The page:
Rosary Exhales Hold Key to Health – Research Finds Vagus Nerve Most Calm when Praying Hail Marys

This is fascinating to those of us who love empowering others with evidence-based wellbeing strategies. Here is scientific evidence to show why we FEEL so grounded, relaxed and calmer when we pray the Rosary.

When we pray the Hail Mary out loud with our long, slow exhales, we are breathing at the most ideal rate for calming our nervous system, major organs, positive emotions, heart rate and brain activity.

The long breaths stimulate the vagus nerve which switches us from the sympathetic system of ‘fight or flight’ to the parasympathetic system of ‘rest and digest’.

praying the rosary stimulates the vagus nerve to relax the body

The vagus nerve is responsible for 75% of the operations of the parasympathetic nervous system.  The more we do to activate it, like deep breathing, the more we heal ourselves from the stressful the effects of the sympathetic nervous system. 

When we breathe slowly, our heart slows, we feel safe, we can think more clearly, flow with happier chemicals, feel peaceful, digest properly and we relax. The sympathetic nervous system keeps us stressed out and strung out, so we need to find ways to heal and restore.

Lucy Norcliffe-Kaufmann, associate professor of neurology at NYU-Langone studied the effect of slow breathing on the vagus nerve.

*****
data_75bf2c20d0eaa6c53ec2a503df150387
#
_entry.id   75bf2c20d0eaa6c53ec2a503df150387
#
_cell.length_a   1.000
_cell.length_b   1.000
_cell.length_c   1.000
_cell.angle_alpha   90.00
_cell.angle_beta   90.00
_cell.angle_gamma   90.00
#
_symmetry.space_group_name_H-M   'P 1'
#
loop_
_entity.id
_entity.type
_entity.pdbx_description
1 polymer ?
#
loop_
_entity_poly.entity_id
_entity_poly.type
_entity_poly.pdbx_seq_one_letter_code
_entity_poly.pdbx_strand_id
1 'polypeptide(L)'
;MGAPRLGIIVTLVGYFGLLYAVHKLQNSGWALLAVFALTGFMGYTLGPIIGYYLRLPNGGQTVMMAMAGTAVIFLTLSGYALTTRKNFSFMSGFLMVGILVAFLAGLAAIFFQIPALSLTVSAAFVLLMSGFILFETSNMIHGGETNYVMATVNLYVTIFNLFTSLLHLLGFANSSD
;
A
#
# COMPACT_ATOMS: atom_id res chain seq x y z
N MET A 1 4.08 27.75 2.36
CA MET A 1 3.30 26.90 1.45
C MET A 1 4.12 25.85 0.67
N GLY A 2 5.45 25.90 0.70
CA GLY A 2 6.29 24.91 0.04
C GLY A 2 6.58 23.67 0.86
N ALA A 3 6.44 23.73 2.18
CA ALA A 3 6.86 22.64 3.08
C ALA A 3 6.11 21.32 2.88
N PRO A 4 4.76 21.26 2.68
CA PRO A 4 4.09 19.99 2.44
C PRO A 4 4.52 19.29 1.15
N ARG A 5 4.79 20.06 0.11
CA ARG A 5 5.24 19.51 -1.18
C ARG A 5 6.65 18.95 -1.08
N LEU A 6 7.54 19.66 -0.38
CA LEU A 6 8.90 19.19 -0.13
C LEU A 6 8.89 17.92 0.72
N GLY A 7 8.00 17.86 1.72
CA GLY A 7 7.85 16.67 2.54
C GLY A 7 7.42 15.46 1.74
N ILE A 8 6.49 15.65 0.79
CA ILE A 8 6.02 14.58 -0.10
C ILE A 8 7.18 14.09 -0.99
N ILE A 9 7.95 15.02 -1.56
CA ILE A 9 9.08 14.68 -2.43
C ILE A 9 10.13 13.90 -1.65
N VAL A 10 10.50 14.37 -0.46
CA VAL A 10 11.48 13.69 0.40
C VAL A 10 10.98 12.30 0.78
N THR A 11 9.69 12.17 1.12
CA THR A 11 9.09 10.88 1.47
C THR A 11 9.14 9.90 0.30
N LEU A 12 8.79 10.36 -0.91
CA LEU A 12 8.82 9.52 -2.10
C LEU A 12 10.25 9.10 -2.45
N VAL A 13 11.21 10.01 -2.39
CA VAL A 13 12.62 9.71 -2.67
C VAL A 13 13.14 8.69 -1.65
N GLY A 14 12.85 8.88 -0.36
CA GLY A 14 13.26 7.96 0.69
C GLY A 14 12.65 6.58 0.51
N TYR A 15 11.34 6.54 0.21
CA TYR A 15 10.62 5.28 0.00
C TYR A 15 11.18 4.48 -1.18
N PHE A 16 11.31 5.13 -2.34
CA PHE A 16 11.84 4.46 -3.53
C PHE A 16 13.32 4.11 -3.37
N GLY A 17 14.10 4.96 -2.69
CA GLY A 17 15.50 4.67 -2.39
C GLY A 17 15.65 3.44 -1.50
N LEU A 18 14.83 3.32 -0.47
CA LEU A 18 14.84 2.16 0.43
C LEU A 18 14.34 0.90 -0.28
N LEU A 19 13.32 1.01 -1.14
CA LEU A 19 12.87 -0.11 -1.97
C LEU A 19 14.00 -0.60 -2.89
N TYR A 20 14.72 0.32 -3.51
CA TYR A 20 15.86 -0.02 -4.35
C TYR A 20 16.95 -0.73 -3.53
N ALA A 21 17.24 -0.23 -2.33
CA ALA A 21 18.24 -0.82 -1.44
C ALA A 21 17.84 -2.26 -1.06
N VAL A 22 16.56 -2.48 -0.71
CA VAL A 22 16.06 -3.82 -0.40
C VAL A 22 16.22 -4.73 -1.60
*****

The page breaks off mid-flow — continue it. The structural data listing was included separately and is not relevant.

She explains, “Vagal activity is highest, and heart rate lowest, when you’re exhaling.”  The vagus nerve is listening to the way we breathe and it sends messages to the brain and the heart accordingly. Slow breaths reduce the strain on the heart making it more relaxed and this is what principally relaxes us.

Norcliffe-Kaufmann mentioned that the ideal, most calming way to breathe is six times a minute. She noted that this style of slow breathing is also what practitioners naturally lapse into during meditation with mantras and during the Ave Maria prayer with rosaries.

“Each time you do either the rosary prayer or a meditation mantra,” Norcliffe-Kaufmann said, “it naturally synchronizes your breathing at six times per minute.” 

When you pray the Rosary out loud, it will have an immediately positive effect on your body.  Your slow exhales will activate your Vagas Nerve and switch on your calming, healing parasympathetic nervous system.

For more positive wellbeing reasons, including neuroscience evidence, to encourage participation in the Rosary see 10 Reasons the Rosary is a Great Prayer for School and Home